French Onion Soup

go directly to the recipe

summary: recipe for French Canadian Onion Soup; (click on image to see larger view)

soup and salad Did I mention that the French Onion Soup we had the other night was fabulous? And it all came about because we found we had some Swiss cheese left over from making buckwheat crêpes. At first, we were considering whether we should have crêpes again. At the same time, I was leafing through the latest LCBO Food and Drink Magazine and saw a photo of onion and leek soup.

Onion soup… Let’s have onion soup!

Sure, we don’t have onion soup bowls but what does that matter?! We’re very good at improvising and discovered early on that pyrex bowls are extremely useful.

We also remembered that there were some slices of French bread in the freezer that we had been keeping for making stovetop stuffing. But we knew they’d be perfect for the croutons on top of onion soup. And there was some fabulous rich chicken stock in the freezer as well. We decided to make the soup with chicken stock instead of beef stock.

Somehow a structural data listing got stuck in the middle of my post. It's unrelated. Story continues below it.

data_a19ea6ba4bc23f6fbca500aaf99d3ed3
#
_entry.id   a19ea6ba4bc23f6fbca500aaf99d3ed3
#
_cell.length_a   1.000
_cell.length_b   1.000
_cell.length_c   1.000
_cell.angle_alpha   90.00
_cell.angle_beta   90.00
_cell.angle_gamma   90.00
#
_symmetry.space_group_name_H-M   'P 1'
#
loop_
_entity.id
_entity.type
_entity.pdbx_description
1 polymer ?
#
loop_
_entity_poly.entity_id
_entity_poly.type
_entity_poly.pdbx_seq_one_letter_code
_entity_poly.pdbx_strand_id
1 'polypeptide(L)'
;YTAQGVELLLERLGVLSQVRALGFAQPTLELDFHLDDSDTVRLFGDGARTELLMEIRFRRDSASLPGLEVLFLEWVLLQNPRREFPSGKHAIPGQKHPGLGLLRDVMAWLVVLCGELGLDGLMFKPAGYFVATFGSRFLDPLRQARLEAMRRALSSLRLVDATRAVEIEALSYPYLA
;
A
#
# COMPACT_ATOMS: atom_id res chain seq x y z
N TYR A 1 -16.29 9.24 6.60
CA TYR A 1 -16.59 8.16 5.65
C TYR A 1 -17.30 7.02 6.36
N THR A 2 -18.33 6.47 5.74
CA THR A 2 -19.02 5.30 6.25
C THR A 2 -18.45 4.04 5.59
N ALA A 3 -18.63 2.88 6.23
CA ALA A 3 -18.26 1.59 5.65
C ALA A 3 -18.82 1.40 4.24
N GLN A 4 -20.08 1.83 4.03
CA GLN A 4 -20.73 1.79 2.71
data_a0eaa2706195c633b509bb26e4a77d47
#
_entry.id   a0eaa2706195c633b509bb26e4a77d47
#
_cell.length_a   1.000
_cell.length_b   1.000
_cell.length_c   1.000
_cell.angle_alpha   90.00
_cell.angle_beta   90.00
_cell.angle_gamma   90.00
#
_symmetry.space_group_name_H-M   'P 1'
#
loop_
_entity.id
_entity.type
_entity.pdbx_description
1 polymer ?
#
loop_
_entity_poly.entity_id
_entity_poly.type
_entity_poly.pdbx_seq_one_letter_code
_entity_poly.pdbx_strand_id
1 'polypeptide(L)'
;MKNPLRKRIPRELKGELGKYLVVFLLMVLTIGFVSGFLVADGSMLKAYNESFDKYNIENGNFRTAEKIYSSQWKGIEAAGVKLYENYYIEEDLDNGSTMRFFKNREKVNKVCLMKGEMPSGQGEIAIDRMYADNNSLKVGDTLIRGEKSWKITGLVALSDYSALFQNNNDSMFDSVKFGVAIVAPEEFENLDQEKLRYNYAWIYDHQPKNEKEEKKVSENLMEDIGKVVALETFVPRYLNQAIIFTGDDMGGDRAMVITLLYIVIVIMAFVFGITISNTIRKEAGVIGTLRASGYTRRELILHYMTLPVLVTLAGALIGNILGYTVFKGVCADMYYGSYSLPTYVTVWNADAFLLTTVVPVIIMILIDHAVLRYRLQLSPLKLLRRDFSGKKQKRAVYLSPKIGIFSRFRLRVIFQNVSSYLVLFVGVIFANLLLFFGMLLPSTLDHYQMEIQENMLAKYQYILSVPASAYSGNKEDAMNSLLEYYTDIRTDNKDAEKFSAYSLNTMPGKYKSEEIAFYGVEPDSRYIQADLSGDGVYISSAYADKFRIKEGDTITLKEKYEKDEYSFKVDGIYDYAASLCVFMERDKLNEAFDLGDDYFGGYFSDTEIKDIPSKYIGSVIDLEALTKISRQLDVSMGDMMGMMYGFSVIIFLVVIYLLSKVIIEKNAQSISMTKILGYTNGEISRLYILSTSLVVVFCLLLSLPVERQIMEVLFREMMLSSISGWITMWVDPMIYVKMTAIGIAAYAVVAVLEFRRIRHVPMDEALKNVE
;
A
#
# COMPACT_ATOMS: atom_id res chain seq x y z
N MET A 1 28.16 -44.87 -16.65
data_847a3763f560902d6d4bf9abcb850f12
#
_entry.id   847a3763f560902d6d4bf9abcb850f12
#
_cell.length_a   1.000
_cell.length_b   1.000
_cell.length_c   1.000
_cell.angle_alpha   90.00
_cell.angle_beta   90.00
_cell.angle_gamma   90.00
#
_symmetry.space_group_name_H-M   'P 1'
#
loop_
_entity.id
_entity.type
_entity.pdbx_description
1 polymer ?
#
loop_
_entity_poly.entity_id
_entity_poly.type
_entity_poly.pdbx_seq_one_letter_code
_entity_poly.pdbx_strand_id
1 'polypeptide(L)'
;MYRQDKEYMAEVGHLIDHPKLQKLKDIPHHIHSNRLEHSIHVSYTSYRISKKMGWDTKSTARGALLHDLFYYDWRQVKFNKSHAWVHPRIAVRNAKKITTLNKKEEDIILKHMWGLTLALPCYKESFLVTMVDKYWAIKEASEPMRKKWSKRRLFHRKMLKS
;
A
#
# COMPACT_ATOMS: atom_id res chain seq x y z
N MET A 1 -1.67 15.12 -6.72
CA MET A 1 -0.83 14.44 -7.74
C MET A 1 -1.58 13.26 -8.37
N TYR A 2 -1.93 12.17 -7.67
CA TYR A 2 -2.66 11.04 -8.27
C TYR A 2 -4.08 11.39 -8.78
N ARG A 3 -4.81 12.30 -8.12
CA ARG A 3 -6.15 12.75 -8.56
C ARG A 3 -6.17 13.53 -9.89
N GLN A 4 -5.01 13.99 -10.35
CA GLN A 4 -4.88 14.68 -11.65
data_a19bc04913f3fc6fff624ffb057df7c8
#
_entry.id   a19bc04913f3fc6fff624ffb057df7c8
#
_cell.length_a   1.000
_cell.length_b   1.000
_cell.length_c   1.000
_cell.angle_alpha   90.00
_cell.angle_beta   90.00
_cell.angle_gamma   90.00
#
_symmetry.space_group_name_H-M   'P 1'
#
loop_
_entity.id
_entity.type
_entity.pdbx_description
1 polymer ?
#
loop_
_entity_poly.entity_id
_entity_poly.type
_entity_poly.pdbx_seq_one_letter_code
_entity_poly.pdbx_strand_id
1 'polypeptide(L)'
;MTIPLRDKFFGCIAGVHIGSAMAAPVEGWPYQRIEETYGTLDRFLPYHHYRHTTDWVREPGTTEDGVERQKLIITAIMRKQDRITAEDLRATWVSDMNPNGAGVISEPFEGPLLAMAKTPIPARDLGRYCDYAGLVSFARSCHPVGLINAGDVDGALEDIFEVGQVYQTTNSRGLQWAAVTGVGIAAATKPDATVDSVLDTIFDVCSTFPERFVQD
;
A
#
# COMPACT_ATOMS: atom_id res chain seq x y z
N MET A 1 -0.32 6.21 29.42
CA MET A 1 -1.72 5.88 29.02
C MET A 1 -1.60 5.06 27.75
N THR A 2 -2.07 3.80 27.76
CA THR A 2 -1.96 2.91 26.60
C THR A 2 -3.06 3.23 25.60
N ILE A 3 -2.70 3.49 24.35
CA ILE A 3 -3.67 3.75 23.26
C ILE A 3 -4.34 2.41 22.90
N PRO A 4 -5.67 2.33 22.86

The recipe we use is loosely based on the recipe for “Les Halles Onion soup” in one of the Silver Palate cookbooks by Julee Rosso (which one, which one?? I never remember if it’s the red one or the white one…).

Okay, I just looked… the recipe is in the red one: The Silver Palate Good Times Cookbook.

It calls for cognac and white wine – neither of which we had on hand. (We almost always have red wine but rarely have white wine.) So instead of cognac, in went a splash of T’s secret ingredient: rye whiskey.